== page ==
A few key things that have changed for ISU since then:
1. Solomon Young has established himself as Iowa State's best option down low. He sat out a few games (including ISU's 2-point loss to Gonzaga) with a hand injury early in the year and was still shaking the rust off against the Hawkeyes.
2. Darrell Bowie and Donovan Jackson have settled into their roles coming off the bench. Bowie is the first post sub and has become a change-of-gears type player when Young comes out. He has a bit of a handle and can take slow-footed posts off the dribble. Meanwhile, Jackson is our backup point guard, but has been BLAZING hot from 3-point range in the last half of the season. Since playing Vanderbilt on January 28th, Jackson has connected on 21/39 long balls (53.8%!), with many of them coming when the Cyclones needed them the most.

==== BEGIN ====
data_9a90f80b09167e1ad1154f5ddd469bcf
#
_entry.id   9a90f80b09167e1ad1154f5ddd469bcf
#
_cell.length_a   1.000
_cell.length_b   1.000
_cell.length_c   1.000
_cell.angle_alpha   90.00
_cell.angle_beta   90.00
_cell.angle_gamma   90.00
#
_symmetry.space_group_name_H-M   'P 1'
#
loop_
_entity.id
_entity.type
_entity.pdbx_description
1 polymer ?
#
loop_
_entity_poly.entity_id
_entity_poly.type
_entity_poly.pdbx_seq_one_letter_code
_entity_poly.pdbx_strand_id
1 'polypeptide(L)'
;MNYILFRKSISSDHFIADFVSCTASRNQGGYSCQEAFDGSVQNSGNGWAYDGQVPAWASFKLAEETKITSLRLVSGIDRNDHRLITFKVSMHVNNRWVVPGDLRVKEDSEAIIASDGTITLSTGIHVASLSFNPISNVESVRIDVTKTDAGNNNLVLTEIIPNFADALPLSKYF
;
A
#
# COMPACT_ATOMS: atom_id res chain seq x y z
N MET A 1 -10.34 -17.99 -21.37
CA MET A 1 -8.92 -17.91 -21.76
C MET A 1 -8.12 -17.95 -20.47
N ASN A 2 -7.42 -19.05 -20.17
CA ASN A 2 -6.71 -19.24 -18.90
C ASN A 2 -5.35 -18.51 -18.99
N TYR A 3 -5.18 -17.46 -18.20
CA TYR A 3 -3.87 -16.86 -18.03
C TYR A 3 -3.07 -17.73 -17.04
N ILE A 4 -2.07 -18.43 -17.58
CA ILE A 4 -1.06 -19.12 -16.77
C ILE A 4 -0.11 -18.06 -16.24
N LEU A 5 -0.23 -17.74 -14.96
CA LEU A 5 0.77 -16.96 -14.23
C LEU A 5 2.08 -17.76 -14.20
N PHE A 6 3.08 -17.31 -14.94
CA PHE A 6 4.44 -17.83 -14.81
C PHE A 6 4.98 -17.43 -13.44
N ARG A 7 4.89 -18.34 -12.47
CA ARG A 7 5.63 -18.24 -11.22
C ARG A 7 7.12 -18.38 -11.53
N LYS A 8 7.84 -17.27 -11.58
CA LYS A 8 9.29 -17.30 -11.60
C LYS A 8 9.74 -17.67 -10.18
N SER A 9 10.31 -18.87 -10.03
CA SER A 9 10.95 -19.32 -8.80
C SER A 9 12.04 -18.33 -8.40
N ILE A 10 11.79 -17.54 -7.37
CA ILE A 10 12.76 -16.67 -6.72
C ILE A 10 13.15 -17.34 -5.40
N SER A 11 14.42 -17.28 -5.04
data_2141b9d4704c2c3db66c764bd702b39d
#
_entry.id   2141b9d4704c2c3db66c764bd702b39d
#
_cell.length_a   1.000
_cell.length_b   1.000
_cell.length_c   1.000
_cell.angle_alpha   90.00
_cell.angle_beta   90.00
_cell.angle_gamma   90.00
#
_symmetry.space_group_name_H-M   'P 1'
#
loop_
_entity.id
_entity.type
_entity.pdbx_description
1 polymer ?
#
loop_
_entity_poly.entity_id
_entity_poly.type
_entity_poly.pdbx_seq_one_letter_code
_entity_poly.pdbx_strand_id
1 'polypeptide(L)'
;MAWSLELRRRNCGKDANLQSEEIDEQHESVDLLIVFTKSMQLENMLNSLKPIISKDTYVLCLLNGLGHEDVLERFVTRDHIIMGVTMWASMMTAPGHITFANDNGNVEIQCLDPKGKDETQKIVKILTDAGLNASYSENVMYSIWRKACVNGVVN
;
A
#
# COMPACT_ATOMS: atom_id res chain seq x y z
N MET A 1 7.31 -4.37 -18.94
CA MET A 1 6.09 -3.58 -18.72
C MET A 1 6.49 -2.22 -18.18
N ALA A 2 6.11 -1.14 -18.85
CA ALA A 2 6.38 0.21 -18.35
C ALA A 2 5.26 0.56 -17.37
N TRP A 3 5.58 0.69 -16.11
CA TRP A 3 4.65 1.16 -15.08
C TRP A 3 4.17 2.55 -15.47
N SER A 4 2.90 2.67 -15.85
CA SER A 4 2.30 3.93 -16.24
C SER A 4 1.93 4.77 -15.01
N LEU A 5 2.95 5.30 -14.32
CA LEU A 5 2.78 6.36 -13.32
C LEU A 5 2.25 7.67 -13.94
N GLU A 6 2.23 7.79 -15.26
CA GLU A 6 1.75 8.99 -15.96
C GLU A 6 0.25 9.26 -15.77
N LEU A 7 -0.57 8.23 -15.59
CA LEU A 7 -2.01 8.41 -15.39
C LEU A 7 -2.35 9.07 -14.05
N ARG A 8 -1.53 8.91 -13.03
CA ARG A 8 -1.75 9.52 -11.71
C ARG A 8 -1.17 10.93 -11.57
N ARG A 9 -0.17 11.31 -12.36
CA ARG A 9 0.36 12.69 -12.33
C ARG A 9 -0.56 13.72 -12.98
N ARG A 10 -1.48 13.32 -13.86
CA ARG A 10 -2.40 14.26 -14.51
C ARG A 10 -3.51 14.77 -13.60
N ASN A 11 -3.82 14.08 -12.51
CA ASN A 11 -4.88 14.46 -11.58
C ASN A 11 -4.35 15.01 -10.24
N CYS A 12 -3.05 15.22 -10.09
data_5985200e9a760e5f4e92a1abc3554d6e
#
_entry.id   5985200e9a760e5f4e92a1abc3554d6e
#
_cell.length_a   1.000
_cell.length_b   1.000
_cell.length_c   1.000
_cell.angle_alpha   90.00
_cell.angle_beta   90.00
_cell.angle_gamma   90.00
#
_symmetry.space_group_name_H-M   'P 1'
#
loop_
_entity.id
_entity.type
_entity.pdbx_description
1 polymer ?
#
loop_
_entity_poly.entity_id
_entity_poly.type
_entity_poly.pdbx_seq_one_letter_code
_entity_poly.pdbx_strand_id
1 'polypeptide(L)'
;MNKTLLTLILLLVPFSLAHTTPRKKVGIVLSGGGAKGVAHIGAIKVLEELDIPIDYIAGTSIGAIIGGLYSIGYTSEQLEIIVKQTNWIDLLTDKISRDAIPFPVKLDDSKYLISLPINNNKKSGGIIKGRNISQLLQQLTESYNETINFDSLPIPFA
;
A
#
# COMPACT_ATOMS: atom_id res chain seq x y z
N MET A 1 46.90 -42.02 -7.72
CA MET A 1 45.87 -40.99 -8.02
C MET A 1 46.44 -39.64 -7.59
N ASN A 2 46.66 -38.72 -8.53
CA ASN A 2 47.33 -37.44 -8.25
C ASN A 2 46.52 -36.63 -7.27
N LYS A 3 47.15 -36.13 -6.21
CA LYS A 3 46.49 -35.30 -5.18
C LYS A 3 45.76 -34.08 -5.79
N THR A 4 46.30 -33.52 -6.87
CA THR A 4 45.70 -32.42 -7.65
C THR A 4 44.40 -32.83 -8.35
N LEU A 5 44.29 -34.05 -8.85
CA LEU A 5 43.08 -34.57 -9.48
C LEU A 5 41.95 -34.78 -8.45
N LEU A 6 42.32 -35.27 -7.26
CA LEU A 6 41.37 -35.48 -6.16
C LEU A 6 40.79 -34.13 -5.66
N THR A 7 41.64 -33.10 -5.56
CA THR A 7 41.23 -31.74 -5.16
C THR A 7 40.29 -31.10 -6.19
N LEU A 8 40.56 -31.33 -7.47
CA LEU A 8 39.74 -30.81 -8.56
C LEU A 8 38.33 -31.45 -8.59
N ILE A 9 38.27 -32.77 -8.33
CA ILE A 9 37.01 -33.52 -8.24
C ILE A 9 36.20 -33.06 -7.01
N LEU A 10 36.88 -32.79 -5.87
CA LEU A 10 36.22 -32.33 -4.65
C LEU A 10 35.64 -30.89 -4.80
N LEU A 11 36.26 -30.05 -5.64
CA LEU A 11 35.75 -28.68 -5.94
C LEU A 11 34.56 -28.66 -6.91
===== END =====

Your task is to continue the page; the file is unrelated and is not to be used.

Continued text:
3. Coach Prohm has implemented more offensive actions that play to the strengths of this team. Things like relocating on drives to the hoop for kick-out 3-pointers and ways to play pick & rolls depending on who has the ball or who's setting the screen. It sounds like basic stuff, but for a long time (including the Iowa game) it seemed as if ISU had little to no offensive game plan. Now, they've found a groove and have been hitting on all cylinders for about a month and a half.
I didn't watch Purdue's game against the Hawks, but the thing that jumps out at me from the box score is how well Iowa shot the ball. It looks like a classic case of meeting a team on a hot shooting night. Perhaps you could tell me whether that was more due to them playing well or you guys playing poorly on defense.
T-Mill: Iowa State has a roster similar to Vermont's in that your tallest guy int he rotation is 6'8" and the Catamounts exploited Isaac Haas that way by drawing him out defensively. Is that a similar plan Iowa State will use? Who shoots over him and forces Purdue to adapt and take him out?